Study: HIV patients in Washington, D.C. reported intense distress during pandemic
The COVID-19 pandemic had substantial psychological impacts on the nation and around the world. New research shows patients with HIV were particularly susceptible to psychosocial challenges like depression, anxiety, substance abuse, loneliness and more. The study was co-authored by HIV/AIDS expert Michael Horberg, MD, and published in AIDS Research and Therapy.
Researchers analyzed the results from a 2020 survey of nearly 900 Washington, D.C.-based participants diagnosed with HIV. The survey asked patients to rate the degree to which they experienced challenges with financial stability, mental health, social connections and substance use during the peak of the pandemic. Researchers then evaluated how different demographics experienced psychosocial challenges and which groups were the most vulnerable.
"D.C. was an important place to conduct this research, as it is both an HIV hotspot and was a COVID-19 hotspot during various points of the pandemic," said Dr. Horberg, associate medical director and head of the of the Mid-Atlantic Permanente Research Institute.
Seventy-seven percent of respondents reported struggling with their mental health during the peak of the pandemic. Nearly 50% reported feeling anxious, and 46% reported a decreased quality of life. Over a third of participants reported at least one of the hallmark symptoms of depression, and half of respondents reported decreased social connections.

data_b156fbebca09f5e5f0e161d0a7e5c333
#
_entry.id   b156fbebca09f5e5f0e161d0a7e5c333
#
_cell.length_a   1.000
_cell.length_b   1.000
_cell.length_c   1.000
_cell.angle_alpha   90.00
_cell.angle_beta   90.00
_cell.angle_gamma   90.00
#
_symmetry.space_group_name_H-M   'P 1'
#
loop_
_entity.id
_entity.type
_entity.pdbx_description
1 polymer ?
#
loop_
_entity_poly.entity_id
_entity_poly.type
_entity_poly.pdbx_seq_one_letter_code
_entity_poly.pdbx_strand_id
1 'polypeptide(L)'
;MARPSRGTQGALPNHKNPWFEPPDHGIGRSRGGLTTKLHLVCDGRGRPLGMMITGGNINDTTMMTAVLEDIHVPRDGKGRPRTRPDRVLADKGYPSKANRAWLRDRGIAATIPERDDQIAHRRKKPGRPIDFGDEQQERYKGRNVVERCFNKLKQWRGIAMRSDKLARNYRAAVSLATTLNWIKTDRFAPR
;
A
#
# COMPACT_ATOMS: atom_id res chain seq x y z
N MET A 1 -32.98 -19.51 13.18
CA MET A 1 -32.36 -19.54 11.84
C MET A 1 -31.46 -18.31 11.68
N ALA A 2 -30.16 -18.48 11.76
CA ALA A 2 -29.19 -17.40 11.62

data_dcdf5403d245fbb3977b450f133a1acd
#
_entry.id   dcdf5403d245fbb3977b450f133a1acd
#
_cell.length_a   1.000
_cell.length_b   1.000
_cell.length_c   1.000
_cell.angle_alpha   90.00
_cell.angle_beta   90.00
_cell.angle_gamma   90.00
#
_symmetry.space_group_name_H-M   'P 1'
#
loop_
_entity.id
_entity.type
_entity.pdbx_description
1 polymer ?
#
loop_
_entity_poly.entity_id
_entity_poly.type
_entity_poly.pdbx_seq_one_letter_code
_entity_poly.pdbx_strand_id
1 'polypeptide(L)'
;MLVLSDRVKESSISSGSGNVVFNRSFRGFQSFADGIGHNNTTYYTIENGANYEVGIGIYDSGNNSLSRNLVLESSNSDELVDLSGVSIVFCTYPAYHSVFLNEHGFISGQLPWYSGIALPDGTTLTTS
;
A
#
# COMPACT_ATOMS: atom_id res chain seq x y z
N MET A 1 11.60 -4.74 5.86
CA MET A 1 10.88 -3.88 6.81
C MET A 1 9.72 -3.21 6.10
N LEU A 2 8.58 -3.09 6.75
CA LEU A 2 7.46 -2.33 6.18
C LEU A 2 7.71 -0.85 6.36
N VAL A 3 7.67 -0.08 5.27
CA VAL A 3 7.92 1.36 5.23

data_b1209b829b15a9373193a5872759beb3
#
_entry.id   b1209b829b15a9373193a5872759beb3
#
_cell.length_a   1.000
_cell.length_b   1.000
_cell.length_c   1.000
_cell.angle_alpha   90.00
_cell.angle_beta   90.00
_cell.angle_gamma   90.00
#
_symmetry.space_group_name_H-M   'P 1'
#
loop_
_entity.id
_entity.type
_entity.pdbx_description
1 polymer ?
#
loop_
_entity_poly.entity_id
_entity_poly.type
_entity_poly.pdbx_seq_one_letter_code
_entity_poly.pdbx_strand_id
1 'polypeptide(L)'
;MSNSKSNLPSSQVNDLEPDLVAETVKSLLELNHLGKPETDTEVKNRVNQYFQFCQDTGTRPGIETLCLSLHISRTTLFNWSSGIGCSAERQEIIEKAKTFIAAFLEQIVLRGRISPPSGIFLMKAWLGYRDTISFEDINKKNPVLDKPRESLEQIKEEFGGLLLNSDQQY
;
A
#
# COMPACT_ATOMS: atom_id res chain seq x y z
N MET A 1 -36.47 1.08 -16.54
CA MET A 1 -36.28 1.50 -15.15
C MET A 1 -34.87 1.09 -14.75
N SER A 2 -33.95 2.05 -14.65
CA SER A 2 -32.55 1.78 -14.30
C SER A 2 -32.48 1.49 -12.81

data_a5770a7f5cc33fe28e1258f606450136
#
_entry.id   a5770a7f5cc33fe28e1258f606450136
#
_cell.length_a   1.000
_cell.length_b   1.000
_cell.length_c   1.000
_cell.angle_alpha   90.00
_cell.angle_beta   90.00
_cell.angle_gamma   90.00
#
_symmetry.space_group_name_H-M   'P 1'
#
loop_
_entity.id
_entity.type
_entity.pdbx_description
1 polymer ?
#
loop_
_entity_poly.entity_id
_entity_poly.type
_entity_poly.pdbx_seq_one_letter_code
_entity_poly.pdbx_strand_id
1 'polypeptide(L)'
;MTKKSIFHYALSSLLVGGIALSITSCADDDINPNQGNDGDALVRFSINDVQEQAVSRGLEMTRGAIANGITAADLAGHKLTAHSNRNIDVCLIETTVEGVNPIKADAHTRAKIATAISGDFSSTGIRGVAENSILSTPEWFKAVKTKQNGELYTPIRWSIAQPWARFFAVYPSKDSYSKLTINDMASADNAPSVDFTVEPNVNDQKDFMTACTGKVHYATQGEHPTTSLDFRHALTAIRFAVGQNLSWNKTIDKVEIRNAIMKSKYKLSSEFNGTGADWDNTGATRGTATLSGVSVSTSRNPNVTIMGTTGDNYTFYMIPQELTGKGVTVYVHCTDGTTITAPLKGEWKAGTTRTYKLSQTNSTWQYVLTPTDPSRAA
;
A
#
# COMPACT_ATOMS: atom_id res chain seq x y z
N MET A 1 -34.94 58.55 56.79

Researchers found more participants reported an increase in alcohol consumption compared to illicit drug use. Participants whose HIV was well managed were less likely to report an increase of alcohol or drug use. Males were more likely to report increase substance abuse compared to females.
Fifty-five percent of respondents reported experiencing financial strain during the pandemic, with 34% reporting a decrease in household income. A large number of respondents (27%) reported difficulty getting food, and even more (29%) reported difficulty paying their rent or mortgage. Participants with more education were less likely to report financial impacts but were more likely to report mental health impacts.
Older age and resiliency
Interestingly, older patients were less likely to experience negative psychosocial challenges. Researchers noted older age is likely protective against these challenges due to having more life experience, being better able to connect with necessary resources, having stronger social connections and being less likely to abuse drugs and alcohol.
"We found older patients were far more resilient compared to younger patients," Dr. Horberg said. "I think this demonstrates the importance of being socially secure when trying to weather intense stressors like the pandemic."
Addressing health equity
As the pandemic wanes and emergency intervention programs are removed, vulnerable individuals who are already at risk for worse HIV outcomes may suffer more, the authors said.
"People with HIV were already at an increased risk of psychosocial challenges, the pandemic only exacerbated these problems," Dr. Horberg said. "When we remove emergency pandemic relief efforts, we are taking away potential lifelines. It shows we need to do a better job ensuring our vulnerable populations have access to the care they need, regardless of the pandemic."
More information: Anne K. Monroe et al, Psychosocial impacts of the COVID-19 pandemic from a cross-sectional Survey of people living with HIV in Washington, DC, AIDS Research and Therapy (2023). DOI: 10.1186/s12981-023-00517-z